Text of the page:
SpaceX Static Fires Its Falcon Rocket; Dragon Sleeps Till 7th May
By on May 1st, 2012

The next step in space will be taken on the 7th of May, but that was preceded on 30th April ’12 by the static fire of the launch vehicle. SpaceX, the company determined to take the mantle of NASA’s Space Shuttle program, will be launching their Dragon Space capsule on the 7th of May. Today they successfully static fired Falcon, the rockets that are meant to carry the Dragon into outer space.

The Falcon Static Launch (Courtesy: SpaceX)

Static fire means that the rocket doesn’t really launch and remains useable for a second time – or for the actual launch. The test wasn’t free of glitches, however. The scheduled test was at 1500 EST (or 1900 GMT), but while 47 seconds were remaining on the clock, the rocket’s engines showed a glitch, which was later traced down to a computer error.

The static launch was rescheduled for 1615 EST. There was no problem this time and the nine Merlin engines that will power the mammoth to space fired for two seconds, while the booster remained attached to the pads.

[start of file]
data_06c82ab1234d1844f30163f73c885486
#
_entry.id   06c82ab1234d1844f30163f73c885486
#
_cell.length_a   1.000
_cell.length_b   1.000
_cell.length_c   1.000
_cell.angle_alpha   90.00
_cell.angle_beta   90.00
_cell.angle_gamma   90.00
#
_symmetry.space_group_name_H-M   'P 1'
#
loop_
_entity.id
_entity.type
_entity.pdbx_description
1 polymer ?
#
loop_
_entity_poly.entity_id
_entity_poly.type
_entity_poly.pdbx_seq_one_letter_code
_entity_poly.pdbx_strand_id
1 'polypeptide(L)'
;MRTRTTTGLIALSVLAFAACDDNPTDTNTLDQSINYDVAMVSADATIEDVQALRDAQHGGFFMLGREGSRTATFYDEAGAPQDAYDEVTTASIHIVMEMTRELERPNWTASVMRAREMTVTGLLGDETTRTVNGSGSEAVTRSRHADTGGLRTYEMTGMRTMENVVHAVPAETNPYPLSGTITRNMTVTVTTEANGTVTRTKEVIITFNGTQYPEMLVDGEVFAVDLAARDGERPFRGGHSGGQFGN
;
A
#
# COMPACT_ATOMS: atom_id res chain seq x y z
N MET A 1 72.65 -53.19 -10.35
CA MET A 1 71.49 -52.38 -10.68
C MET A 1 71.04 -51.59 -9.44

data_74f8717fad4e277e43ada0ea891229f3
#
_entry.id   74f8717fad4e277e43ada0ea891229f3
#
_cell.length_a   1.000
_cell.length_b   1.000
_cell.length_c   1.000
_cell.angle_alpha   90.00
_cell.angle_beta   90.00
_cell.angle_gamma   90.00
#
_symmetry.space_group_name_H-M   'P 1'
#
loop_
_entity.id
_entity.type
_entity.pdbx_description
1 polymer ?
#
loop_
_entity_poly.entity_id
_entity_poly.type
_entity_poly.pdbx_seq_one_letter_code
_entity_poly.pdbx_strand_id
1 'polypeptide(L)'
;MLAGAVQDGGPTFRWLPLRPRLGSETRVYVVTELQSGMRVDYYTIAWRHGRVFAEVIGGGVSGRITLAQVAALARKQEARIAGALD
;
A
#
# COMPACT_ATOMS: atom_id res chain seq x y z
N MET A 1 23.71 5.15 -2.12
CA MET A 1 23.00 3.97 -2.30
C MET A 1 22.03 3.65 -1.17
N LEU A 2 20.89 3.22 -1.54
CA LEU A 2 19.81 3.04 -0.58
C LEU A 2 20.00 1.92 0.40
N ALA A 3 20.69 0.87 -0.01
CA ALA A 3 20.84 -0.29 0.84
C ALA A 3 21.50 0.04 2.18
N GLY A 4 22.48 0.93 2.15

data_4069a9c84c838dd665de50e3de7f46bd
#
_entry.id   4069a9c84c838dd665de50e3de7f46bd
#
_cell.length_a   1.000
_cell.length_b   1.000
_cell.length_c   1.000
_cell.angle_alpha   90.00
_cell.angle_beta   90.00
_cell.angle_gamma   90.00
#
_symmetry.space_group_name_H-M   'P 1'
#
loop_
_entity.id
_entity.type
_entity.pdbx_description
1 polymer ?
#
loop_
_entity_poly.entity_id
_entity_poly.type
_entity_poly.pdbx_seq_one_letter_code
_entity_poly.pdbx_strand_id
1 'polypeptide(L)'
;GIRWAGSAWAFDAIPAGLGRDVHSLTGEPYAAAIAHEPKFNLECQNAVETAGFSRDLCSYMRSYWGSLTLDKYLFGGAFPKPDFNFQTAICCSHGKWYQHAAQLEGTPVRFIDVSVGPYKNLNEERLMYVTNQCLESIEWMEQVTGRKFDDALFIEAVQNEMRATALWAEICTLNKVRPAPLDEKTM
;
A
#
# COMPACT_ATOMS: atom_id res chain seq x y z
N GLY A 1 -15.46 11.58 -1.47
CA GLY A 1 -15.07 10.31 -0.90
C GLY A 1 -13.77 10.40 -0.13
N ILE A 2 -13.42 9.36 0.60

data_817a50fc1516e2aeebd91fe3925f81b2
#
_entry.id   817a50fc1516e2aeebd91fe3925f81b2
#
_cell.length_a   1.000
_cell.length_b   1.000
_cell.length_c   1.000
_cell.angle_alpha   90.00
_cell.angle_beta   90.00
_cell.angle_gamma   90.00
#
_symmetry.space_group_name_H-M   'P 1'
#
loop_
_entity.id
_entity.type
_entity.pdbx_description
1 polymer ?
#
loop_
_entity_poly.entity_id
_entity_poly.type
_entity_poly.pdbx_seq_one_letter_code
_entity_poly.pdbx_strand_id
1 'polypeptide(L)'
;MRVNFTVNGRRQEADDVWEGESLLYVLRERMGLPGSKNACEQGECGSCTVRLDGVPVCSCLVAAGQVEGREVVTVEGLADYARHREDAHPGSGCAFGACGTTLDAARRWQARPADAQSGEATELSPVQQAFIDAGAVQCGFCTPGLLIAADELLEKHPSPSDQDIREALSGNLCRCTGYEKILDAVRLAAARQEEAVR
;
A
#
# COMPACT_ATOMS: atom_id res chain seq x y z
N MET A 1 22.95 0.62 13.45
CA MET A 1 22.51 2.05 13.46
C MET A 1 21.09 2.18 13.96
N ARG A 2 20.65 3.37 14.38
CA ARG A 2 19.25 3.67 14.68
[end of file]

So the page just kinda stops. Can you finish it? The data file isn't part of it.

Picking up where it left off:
No fingers crossed

A static launch is a bit weird, but SpaceX doesn’t want to take any chances. NASA has been feeding this organization money and technology, so that they can be a proper replacement to the Space Shuttle. Here’s the time of reckoning. NASA is weighing the options of going on to build a new fleet of vehicles – Space Shuttle 2.0, if you wish – and of relying totally on SpaceX and SpaceX-like private companies to give them a lift to the heavens.

Photo from a test launch of the Falcon rockets (Courtesy: SpaceX)

SpaceX is not the only one with the prestigious (and lucrative) NASA contract. Virginia based Orbital Technological Corp. have also gained NASA’s trust. They are contracted for eight cargo delivery missions using its own Cygnus and Antares rockets to the International Space Station. The first of the launches will happen later this year.

The actual launch will happen on May 7th. The launch will be telecast live on SpaceX’s website. Be sure to keep an eye out for us – we will keep you informed with the latest.

Watch the video of the static launch here:

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Author: Debjyoti Bardhan Google Profile for Debjyoti Bardhan
Is a science geek, currently pursuing some sort of a degree (called a PhD) in Physics at TIFR, Mumbai. An enthusiastic but useless amateur photographer, his most favourite activity is simply lazing around. He is interested in all things interesting and scientific.

Debjyoti Bardhan has written and can be contacted at debjyoti@techie-buzz.com.
 
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